You grew up in El Cajon and graduated from Granite Hills High in 1993. Any fun stories about your childhood here?
Growing up, I was so eager to move out of the San Diego area to start my racing career. I had been away for a few years and came home to visit. After a few days, I was like, Why the hell did I ever want to leave? San Diego is amazing—you don’t even realize how amazing it is until you leave.
What do you still connect to in San Diego?
I still have many connections with friends and family. The Jimmie Johnson Foundation has also helped build eight homes on Foundation Lane in El Cajon with Habitat for Humanity.
Do you have a favorite local spot?
Los Panchos Taco Shop on Main Street in El Cajon. It’s a must-have every time we visit.
What’s something people might be surprised to learn about you?
That I’m just a normal guy. I’m the dad who waits in the carpool lane like everyone else.
Your driving style has been described as fearless. What, if anything, scares you?
Plenty scares me, and I don’t feel that I’m fearless in the car. You have to have some fear to keep your wits about you. But as a parent, I’m scared of everything every other parent is! There is no escaping that. I experience fear every day.
Winning my first race at California Speedway in 2002. You never forget your first win, and to win in California was even better—and it’s helpful for job security. And then winning the seventh championship in 2016. It’s all still sinking in.
After your sixth cup win, it looked like the rules were changed to hurt you. Do you agree? Did you or your team do anything different to get to that seventh win?
Haha! NASCAR switched up the Chase format after my sixth championship, and although I thought it was going to be good for the sport overall, we struggled with this format. It’s NASCAR’s best take on a play-off system. You start with 16 guys and go to 12, eight, and then four drivers are eligible to win it all at the last race of the season in Miami. You have to run well every single week to stay in contention. I’m so proud that we were able to win the championship in this format because it’s such a challenge.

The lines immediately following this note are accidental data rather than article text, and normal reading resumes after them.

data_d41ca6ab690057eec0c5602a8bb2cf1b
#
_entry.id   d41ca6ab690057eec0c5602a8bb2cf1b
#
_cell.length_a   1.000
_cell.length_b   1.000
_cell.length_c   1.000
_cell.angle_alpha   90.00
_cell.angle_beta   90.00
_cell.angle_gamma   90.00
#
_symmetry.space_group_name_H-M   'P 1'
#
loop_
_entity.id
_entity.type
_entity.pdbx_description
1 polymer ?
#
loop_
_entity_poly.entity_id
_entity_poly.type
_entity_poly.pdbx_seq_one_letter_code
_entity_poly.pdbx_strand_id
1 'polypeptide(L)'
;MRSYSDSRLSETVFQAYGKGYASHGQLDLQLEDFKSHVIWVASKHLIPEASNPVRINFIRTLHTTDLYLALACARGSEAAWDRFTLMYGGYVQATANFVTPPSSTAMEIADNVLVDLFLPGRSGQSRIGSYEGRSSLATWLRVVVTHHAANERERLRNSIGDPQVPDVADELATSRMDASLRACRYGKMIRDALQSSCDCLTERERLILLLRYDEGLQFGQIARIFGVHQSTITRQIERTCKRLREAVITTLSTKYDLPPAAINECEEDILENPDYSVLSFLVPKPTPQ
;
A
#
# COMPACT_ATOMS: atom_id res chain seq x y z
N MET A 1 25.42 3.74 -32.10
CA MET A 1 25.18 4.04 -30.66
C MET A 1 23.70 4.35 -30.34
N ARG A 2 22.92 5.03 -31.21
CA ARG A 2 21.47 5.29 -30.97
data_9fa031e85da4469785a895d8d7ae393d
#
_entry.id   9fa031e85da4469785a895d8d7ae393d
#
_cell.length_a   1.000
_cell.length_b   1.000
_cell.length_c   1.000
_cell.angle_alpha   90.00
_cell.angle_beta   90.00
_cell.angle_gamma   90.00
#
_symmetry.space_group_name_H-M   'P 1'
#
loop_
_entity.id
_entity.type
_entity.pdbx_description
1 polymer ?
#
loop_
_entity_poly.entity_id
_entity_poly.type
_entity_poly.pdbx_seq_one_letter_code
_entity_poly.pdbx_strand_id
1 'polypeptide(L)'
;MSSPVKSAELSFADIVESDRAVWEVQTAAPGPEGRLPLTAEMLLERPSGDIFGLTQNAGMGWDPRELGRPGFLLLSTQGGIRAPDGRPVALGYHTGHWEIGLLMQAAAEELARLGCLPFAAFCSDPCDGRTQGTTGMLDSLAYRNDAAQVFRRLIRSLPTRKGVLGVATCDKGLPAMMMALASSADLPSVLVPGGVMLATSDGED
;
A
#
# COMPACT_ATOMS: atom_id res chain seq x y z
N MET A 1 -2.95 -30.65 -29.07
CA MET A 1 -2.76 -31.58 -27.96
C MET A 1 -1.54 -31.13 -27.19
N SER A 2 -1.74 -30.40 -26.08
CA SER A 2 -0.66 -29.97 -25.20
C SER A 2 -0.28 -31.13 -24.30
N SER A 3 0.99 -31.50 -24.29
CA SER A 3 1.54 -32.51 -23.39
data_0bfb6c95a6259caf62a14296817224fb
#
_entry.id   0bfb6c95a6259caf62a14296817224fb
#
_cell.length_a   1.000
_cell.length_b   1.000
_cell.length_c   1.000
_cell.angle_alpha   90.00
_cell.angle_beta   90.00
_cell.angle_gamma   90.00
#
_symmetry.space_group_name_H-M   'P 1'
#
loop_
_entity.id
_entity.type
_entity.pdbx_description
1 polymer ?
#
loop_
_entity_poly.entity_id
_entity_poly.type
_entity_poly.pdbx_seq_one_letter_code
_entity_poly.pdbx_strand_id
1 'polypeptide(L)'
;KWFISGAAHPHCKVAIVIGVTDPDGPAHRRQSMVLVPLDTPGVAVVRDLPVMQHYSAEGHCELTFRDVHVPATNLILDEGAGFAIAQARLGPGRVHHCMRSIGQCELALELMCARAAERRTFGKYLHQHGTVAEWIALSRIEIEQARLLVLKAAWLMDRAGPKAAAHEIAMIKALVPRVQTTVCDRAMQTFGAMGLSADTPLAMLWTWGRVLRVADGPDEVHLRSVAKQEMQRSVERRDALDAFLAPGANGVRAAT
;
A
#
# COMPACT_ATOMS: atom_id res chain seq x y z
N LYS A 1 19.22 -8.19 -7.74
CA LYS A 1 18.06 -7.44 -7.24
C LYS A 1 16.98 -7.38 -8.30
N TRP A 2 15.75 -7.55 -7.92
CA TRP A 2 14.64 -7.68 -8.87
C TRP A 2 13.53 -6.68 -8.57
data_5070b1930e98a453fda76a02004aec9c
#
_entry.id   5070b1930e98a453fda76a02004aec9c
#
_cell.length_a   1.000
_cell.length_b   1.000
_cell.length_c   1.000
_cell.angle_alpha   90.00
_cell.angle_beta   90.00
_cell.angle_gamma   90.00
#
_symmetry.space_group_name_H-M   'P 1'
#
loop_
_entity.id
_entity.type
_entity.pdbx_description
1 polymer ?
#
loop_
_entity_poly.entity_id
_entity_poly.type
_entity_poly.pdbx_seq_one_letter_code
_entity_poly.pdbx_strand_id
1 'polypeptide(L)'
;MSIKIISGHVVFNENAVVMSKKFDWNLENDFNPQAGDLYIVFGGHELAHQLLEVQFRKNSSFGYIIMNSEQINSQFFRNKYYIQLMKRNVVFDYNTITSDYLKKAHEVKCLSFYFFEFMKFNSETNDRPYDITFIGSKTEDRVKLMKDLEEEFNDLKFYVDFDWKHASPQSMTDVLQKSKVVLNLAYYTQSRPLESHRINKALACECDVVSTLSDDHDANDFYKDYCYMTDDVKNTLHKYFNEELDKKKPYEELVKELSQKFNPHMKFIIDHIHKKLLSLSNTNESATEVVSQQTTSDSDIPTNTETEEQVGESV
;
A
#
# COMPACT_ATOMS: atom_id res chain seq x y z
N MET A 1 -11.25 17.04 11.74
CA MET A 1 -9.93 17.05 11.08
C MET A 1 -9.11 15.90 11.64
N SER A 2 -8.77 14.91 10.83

What’s your biggest challenge heading into the Daytona 500?
The challenge really lies on my Hendrick Motorsports team at our shop in Charlotte, North Carolina. Hundreds of hours go into the building of our speedway cars. For me, I will just continue to maintain my physical fitness and make sure I’m 100 percent heading into what is the start of a very long season. Daytona is our Super Bowl—we go there to win.
NASCAR fans are notoriously passionate. Any funny or weird fan encounters?
With social media being such a huge part of life now, postrace Twitter rants by fans are my favorite. As far as in-person, there are two women out there who have my six cup trophies and the number 48 tattooed on their backs. They come to a few races each year, and when they do, they wear tank tops so everyone can see the tattoos. One year in Charlotte, they stood in line to get an autograph, and they asked me to sign their backs because they were running across the street to get my signature tattooed. They are now branded for life, and I guess they are probably making room now for trophy number seven.
How does it feel to be in the same class as Richard Petty and Dale Earnhardt as one of three NASCAR drivers to win seven titles?
It’s just unbelievable. I wouldn’t be where I am today without so many people believing in me and giving me a chance, from my dirt racing days up until now. That race was not going in our favor until the final ten laps. Some luck came our way, I had a good restart, and we won the race and the championship. I have so much respect for Richard Petty and Dale Earnhardt. I would have loved to race against either of them. To be mentioned in the same sentence is still unbelievable. I said this in my speech at the awards banquet and it sums it up pretty well: "I will never be ‘The King’ or ‘The Intimidator.’ I’m just a guy from California who wanted to race."